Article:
4. The prosthesis of any preceding claim wherein the pair of electrodes are disposed on opposing faces of an electroactive polymer film.
5. The prosthesis of claim 4 wherein the electroactive polymer film is affixed to, and held in planar tension by, a surrounding support structure.
6. The prosthesis of claim 5 wherein the support structure comprises a pair of rings affixed to opposing faces of an outer edge of the electroactive polymer film.
7. The prosthesis of claim 5 or claim 6 wherein the support structure comprises a transparent curved plate extending across a first face of the polymer film and pupil.
8. The prosthesis of claim 7 comprising an iris image extending across a second opposing face of the polymer film and pupil.
9. The prosthesis of claim 8 wherein the iris image is applied to a face of a curved plate extending across the second face of the polymer film.
10. The prosthesis of any one of claims 2 to 9 comprising a controller and a light sensor connected to the controller, the controller configured to provide a voltage signal to apply the voltage across the pair of electrodes, the voltage signal being dependent upon incident light intensity falling on the light sensor.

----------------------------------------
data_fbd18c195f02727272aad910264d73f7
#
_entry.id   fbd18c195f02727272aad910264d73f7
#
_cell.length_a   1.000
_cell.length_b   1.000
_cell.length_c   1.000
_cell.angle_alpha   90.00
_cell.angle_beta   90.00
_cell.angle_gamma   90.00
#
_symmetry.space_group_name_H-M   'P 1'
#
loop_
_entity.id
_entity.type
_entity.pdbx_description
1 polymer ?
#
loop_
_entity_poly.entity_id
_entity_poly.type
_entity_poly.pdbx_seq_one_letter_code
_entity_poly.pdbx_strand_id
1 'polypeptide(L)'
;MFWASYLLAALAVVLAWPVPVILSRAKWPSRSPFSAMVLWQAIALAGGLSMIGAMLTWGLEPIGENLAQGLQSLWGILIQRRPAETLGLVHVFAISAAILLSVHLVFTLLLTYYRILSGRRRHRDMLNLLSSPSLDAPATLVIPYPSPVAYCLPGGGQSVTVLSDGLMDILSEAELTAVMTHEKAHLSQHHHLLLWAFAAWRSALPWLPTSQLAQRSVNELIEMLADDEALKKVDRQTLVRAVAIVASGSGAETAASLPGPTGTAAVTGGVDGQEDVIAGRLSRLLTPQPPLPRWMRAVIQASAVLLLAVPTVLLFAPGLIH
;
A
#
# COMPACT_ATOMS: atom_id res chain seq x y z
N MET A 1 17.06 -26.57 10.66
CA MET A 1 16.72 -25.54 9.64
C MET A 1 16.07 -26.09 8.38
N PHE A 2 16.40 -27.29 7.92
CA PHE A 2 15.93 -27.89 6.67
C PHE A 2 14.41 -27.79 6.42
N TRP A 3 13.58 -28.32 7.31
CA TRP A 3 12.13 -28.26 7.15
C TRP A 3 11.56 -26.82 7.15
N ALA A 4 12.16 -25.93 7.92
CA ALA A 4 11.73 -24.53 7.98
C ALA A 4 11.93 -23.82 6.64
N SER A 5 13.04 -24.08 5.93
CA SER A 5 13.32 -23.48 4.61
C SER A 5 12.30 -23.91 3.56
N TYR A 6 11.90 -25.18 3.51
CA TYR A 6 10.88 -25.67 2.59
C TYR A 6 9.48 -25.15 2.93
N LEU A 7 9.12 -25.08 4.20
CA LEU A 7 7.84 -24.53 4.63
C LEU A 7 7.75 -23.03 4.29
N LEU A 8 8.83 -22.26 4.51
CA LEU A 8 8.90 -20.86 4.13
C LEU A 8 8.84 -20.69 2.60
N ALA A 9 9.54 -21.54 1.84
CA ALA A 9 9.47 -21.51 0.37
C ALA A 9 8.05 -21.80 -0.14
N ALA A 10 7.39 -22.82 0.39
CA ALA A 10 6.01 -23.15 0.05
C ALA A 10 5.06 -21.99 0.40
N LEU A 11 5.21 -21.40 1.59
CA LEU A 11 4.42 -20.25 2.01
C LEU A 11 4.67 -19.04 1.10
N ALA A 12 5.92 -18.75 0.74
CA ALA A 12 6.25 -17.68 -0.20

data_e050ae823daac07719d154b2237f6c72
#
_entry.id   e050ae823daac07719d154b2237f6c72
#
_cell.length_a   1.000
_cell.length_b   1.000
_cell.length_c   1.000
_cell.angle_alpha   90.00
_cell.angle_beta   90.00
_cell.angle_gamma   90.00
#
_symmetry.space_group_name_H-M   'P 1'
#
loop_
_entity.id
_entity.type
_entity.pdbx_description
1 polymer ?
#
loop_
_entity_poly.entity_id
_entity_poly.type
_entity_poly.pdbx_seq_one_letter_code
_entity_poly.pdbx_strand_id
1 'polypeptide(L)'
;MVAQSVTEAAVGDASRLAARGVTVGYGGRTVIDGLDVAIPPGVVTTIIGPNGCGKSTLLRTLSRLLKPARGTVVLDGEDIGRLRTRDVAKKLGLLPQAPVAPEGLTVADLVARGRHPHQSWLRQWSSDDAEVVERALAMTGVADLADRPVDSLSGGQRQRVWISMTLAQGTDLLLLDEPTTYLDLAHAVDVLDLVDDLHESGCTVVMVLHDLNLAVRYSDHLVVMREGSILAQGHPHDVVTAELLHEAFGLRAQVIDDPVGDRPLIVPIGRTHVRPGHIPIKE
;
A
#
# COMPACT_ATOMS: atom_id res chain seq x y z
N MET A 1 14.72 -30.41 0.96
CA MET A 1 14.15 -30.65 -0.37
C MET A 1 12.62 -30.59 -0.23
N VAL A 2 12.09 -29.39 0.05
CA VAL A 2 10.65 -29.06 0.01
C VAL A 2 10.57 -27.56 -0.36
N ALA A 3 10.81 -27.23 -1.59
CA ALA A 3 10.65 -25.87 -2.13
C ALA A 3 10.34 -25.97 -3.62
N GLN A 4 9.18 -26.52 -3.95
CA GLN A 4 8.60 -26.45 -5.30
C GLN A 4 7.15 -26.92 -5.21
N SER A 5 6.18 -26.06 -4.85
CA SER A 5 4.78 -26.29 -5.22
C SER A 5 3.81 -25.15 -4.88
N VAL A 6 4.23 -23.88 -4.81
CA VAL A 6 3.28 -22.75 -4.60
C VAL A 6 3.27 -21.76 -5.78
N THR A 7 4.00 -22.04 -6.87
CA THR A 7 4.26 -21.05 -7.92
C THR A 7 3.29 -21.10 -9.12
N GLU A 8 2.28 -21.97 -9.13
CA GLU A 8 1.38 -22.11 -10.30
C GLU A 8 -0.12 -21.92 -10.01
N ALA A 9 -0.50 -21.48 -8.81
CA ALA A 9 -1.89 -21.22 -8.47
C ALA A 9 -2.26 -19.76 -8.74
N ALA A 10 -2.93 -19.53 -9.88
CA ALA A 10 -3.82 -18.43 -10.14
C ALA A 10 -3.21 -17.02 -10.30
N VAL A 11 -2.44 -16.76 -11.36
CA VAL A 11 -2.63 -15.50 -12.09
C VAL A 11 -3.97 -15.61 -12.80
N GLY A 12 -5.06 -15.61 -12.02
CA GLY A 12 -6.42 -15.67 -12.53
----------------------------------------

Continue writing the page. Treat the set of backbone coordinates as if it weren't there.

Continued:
1 1. The prosthesis of claim 10 comprising a voltage transformer configured to transform the voltage signal from the controller and apply the voltage across the pair of electrodes.
12. The prosthesis of claim 1 1 wherein the transformer is configured to apply a voltage of up to over 500V, and optionally up to 1.5 kV, across the pair of electrodes.
PCT/GB2014/050492 2013-02-22 2014-02-20 Ocular prosthesis WO2014128466A1 (en)

Priority Applications (2)

Application Number Priority Date Filing Date Title